Today's Birthdays: Actor James Noble is 88. Actor James B. Sikking is 76. Actor Dean Stockwell is 74. Hall of Fame basketball coach Denny Crum is 73. Actor Fred Williamson is 72. Actress Samantha Eggar is 71. Actor Paul Sand is 66. Actor Michael Warren is 64. Actor Eddie Hodges is 63. Singer Eddy Grant is 62. Violinist Eugene Fodor is 60. Rock musician Alan Clark (Dire Straits) is 58. Actress-comedian Marsha Warfield is 56. Magician Penn Jillette is 55. Actress Adriana Barraza is 54. Pop singer Teena Marie is 54. Rock singers Craig and Charlie Reid (The Proclaimers) are 48. Rock musician John Frusciante (Red Hot Chili Peppers) is 40. Singer Rome is 40. Actor Kevin Connolly is 36. Actress Jill Ritchie is 36. Actress Jolene Blalock is 35. Actress Eva Mendes is 35. Model Niki Taylor is 35. Baseball player Paul Konerko is 34.
Those Born On This Date Include: Flemish mapmaker Gerardus Mercator (1512); the Rev. William Blackstone, the first settler in what is now Boston (1595); Antoine Cadillac, founder of Detroit (1658); poet Lucy Larcom (1824); lithographer James Ives, partner of Nathaniel Currier ( 1824); author Frank Norris (1870); water treatment pioneer Emmett J. Culligan (1893); actors Rex Harrison (1908), & Jack Cassidy (1927); and singer Andy Gibb (1958).
Today In Entertainment March 5
In 1955, Elvis Presley made his TV debut on the regional show "The Louisiana Hayride."
In 1960, Elvis Presley was discharged from the Army.
In 1963, country singers Patsy Cline, Cowboy Copas and Hawkshaw Hawkins were killed when their small plane crashed near Camden, Tennessee, that also claimed the life of pilot Randy Hughes (Cline's manager). They were returning to Nashville following a benefit concert.
In 1971, Badfinger began its first American tour, in Toledo, Ohio.
In 1975, singer Rod Stewart met actress Britt Ekland at a party in Los Angeles. Their romance became much publicized.
In 1979, MCA Records dissolved the ABC record label. Hundreds of staffers were fired.
In 1982, comedian John Belushi was found dead of a drug overdose in a rented bungalow in West Hollywood; he was 33.
In 1993, Paul McCartney kicked off a world tour in Perth, Australia, in support of his album "Off The Ground."
In 1999, actor Richard Kiley died in Warwick, N.Y., at age 76.
In 2002, "The Osbournes," a reality show following the life of rocker Ozzy Osbourne and his family, premiered on MTV.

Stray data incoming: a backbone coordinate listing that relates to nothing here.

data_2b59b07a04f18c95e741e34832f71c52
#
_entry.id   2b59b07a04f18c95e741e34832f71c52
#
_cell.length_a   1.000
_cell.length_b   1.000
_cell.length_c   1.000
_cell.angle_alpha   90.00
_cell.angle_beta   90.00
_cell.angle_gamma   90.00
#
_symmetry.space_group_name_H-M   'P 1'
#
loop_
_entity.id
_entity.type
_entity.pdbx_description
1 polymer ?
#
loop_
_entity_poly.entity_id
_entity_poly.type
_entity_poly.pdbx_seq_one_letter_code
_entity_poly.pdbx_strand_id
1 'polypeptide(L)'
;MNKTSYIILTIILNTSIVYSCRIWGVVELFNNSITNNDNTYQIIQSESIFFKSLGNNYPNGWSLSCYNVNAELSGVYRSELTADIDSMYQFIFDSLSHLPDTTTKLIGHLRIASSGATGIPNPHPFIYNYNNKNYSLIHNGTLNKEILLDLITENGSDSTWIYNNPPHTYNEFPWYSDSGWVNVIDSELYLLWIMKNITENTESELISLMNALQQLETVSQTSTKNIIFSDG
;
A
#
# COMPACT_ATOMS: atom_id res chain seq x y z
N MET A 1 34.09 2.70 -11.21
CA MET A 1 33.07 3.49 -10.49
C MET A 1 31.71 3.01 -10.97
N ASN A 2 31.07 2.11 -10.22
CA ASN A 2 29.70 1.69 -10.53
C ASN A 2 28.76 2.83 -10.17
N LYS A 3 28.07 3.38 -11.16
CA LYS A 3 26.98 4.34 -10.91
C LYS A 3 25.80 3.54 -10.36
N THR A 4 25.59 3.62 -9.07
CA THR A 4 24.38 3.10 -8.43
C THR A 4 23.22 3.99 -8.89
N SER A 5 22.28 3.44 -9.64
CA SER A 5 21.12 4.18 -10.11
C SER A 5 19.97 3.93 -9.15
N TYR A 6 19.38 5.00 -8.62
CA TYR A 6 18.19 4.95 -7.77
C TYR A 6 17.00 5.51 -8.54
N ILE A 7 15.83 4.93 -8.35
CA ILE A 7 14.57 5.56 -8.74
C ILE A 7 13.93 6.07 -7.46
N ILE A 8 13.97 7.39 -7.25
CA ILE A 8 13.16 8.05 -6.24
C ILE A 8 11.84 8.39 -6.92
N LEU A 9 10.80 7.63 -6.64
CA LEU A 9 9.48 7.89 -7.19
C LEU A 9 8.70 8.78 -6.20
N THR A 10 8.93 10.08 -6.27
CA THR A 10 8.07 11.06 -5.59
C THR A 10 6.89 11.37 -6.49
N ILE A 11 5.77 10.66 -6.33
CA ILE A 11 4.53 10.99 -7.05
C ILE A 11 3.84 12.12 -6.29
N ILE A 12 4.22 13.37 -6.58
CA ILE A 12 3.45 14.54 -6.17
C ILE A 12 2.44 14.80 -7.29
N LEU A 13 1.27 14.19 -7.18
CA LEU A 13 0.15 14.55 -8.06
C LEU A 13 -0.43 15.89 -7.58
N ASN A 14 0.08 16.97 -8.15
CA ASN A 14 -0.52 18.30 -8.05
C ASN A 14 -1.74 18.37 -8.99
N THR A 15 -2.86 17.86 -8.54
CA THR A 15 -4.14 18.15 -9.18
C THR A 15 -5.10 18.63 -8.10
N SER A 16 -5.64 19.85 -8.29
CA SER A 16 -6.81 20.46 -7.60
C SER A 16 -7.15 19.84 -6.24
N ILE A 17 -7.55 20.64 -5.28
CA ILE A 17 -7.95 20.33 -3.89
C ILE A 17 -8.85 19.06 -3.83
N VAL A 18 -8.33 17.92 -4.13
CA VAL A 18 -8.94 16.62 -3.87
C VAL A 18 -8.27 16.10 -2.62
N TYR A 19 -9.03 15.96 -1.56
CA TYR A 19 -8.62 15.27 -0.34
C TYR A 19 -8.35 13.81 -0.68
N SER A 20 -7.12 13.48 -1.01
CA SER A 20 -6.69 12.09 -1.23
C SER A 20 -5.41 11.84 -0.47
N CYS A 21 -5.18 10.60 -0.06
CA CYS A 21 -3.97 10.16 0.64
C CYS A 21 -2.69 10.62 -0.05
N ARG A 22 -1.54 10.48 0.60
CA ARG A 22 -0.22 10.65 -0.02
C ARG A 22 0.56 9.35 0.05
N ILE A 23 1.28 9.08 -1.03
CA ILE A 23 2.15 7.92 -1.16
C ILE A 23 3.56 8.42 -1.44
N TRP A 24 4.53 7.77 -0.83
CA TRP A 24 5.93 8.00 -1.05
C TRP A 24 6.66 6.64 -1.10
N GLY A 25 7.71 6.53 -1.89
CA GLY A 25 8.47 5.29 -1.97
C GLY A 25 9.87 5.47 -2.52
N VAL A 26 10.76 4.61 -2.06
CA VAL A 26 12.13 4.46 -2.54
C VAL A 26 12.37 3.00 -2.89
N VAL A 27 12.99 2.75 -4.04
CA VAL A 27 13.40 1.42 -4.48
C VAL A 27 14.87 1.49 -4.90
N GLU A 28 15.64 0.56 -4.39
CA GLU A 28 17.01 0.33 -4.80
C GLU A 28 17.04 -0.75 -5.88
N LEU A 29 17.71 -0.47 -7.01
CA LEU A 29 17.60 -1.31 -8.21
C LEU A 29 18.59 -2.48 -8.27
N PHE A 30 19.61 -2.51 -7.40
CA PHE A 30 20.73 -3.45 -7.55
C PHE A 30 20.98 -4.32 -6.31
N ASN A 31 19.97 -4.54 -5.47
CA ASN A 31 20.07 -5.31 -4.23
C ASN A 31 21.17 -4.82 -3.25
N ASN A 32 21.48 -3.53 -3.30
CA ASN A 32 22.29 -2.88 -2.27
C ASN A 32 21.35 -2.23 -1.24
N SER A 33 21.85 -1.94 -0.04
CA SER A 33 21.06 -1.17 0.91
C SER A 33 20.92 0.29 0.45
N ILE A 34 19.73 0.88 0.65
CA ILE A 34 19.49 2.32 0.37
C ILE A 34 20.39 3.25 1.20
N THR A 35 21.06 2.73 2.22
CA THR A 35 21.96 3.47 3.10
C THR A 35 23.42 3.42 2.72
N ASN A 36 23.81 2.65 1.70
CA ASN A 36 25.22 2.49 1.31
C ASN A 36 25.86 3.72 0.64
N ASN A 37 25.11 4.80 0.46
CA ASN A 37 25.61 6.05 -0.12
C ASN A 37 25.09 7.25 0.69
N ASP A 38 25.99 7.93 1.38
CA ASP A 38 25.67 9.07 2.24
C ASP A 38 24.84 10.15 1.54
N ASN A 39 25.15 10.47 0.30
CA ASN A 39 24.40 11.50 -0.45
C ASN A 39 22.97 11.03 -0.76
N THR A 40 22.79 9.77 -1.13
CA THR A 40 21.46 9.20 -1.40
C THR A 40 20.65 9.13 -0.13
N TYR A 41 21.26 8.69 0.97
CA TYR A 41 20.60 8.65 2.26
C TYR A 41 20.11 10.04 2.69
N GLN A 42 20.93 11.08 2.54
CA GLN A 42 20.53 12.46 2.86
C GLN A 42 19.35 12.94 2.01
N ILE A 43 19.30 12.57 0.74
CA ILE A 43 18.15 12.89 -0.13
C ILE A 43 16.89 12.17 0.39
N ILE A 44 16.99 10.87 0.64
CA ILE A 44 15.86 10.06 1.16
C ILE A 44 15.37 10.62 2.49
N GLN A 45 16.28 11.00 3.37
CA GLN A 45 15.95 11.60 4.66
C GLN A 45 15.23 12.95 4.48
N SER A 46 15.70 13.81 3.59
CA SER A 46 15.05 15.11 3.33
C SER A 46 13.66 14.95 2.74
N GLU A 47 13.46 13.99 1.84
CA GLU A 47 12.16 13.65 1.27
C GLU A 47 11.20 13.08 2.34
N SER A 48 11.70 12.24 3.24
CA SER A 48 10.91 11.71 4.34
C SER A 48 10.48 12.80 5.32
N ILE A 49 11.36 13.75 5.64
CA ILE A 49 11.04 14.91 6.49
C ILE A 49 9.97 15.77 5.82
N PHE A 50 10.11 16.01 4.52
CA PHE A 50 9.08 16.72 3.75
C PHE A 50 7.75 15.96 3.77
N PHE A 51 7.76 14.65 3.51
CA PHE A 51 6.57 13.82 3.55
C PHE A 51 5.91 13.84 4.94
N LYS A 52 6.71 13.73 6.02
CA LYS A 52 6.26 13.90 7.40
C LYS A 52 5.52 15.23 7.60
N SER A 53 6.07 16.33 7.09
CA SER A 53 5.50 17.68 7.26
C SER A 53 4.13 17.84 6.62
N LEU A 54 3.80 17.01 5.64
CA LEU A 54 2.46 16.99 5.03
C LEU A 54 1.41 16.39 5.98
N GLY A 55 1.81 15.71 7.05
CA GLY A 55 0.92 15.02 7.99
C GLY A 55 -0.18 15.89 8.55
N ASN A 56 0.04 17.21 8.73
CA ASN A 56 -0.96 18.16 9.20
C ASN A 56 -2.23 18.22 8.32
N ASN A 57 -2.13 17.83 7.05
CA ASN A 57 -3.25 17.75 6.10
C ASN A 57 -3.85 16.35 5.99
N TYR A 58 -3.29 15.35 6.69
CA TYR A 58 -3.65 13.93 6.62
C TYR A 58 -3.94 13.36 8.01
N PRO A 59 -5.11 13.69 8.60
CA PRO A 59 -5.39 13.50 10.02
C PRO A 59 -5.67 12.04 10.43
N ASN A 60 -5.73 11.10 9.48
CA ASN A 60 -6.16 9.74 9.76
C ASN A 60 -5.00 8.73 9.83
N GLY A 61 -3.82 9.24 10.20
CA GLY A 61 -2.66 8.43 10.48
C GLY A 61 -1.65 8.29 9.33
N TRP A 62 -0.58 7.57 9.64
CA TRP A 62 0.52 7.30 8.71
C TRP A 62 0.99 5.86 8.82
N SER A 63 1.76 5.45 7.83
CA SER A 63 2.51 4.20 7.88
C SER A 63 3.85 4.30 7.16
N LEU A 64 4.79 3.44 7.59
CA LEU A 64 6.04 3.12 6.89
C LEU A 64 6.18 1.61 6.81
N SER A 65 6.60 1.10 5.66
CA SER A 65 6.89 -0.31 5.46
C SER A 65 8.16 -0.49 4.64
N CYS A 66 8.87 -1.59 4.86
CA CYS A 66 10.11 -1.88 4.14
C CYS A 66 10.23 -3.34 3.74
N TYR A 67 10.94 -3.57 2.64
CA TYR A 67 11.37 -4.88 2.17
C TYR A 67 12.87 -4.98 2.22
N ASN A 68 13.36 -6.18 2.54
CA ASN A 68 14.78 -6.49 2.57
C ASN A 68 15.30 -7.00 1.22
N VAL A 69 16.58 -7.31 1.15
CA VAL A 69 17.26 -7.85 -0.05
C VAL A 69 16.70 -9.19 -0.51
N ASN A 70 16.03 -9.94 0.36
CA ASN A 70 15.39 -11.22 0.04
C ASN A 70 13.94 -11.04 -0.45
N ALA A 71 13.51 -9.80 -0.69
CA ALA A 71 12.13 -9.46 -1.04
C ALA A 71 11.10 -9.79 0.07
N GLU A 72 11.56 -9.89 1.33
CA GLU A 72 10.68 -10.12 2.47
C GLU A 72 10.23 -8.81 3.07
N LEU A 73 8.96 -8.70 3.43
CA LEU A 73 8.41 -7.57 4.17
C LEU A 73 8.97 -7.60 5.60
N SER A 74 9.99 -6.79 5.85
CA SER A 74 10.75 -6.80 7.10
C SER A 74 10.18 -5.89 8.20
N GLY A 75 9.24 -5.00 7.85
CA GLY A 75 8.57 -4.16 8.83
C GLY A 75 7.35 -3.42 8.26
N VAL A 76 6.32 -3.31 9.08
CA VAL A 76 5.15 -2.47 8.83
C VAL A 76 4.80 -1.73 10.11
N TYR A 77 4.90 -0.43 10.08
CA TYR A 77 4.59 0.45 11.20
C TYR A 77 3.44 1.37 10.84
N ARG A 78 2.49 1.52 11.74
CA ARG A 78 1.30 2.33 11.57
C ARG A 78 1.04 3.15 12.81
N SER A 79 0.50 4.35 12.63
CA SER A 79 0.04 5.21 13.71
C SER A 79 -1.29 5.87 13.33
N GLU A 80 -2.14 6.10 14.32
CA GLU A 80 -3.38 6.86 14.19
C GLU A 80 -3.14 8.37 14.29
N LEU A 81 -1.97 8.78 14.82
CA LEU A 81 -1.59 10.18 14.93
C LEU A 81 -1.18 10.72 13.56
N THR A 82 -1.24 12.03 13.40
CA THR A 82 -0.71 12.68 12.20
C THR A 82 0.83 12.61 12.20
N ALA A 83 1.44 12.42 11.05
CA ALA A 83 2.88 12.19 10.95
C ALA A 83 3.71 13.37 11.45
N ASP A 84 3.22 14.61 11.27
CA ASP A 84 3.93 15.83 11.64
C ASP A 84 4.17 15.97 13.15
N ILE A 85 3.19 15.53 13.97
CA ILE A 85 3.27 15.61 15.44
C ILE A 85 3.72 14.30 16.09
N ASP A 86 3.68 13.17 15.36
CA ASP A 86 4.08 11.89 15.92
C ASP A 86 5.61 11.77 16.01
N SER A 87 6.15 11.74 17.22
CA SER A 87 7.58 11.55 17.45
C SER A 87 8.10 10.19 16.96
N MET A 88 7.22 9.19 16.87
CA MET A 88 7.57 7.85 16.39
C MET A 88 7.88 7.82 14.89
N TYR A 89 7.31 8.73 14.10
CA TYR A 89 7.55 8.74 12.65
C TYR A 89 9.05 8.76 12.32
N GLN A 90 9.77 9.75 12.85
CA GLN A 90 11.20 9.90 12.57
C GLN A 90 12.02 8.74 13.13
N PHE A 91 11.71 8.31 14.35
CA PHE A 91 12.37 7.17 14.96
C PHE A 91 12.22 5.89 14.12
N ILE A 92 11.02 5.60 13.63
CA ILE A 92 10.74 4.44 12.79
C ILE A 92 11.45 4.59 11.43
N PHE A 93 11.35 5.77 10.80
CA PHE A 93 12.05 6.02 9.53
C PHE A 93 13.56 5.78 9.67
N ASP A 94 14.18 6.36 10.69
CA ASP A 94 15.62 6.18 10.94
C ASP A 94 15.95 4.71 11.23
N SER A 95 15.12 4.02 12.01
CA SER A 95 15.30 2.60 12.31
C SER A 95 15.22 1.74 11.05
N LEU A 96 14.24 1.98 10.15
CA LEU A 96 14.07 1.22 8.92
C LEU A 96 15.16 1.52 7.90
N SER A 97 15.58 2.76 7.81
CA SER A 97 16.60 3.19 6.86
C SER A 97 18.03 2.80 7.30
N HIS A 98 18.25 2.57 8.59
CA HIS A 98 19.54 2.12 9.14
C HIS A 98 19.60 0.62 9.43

Thought for Today: "Boredom is the root of all evil — the despairing refusal to be oneself." — Soren Kierkegaard, Danish philosopher (1813-1855).

Thursday, March 4, 2010

So Angry W/ Washington That They Forgot To Vote

Sez The NYT:

Mr. Perry’s campaign was buoyed Tuesday by a strong victory over his chief Republican rival, Senator Kay Bailey Hutchison. He won 51 percent of the vote to the senator’s 30 percent, in a race where turnout was 11 percent — more than twice as high as usual.

The strong showing of Debra Medina, a third candidate allied with the Tea Party movement who is more conservative than Mr. Perry on some issues and who received 18 percent of the vote, reflected the surging popular discontent on the right.

Thannks to the paper of record for fully explaining the stats. "11%?" Of ...? Registered Republicans? All registered voters? Either way, not much turn-out for a state just steaming, you hear, steaming at Washington & The Gubmint.

We Read The News Today. Hooo Boy!!

  1. Doctor Blames U.S. Weapons for Birth Defects in Fallujah
    Locals claim the medium-size town, where drinking water comes from a river polluted by war fallout, is home to 1,000 birth defects a year.
    Read original story in BBC | Thursday, March 4, 2010
  2. Sarah Palin Plans Second Book
    According to publisher HarperCollins, it will be a "celebration of American virtues and strengths."
    Read original story in Reuters | Thursday, March 4, 2010
What a strong & virtuous nation we are!!

The Secret Planet

We wonder what the amorphous "they" think they're hiding here. Yes, it's hidden, but it isn't exactly camouflaged.
LATER: We're not the only one who's noticed this.There's nothing that hasn't been obsessed over. Nothing.

4 March: Inauguration Day; Other Crap You Won't Catch Us Caring About

Today is Thursday, March 4, the 63rd day of 2010. There are 302 days left in the year. The UPI Almanac.
Today's Highlight in History:
On March 4, 1789, the Constitution of the United States went into effect as the first Federal Congress met in New York. (The lawmakers then adjourned for lack of a quorum.) [Adjourned to the nearest tavern. — Ed.]
On this date:
In 1681, England's King Charles II granted a charter to William Penn for an area of land that later became Pennsylvania.